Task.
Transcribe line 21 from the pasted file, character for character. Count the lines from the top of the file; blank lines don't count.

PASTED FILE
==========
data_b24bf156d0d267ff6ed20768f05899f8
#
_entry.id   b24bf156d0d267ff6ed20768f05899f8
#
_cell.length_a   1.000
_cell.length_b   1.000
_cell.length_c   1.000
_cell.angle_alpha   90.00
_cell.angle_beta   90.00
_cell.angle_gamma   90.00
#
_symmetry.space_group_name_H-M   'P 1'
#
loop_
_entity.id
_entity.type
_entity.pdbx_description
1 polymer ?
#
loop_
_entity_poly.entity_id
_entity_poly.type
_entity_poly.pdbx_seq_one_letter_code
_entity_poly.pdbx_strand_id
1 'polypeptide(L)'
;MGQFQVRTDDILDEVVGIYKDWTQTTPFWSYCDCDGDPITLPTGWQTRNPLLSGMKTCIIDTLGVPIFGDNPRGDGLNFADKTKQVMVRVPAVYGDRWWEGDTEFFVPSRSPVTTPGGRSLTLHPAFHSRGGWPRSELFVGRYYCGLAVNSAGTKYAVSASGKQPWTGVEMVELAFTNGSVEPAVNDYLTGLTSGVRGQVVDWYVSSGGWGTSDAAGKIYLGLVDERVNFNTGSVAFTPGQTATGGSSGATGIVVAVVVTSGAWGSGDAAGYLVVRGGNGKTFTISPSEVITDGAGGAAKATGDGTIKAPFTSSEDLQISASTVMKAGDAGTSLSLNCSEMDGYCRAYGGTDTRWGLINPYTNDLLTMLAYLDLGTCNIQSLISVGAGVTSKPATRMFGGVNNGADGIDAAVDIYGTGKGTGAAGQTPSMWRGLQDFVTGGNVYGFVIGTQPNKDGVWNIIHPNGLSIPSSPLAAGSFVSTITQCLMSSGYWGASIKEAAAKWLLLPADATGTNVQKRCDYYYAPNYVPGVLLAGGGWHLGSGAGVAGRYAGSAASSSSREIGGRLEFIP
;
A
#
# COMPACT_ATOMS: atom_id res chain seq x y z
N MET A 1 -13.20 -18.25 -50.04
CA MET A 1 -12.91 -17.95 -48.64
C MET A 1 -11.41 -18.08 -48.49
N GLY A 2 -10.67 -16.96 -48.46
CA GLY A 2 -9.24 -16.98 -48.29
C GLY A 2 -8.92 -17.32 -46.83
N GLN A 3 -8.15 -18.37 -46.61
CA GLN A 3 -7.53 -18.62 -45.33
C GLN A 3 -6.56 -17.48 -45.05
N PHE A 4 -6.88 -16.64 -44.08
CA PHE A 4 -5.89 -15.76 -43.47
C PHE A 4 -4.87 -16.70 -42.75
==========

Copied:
_entity_poly.entity_id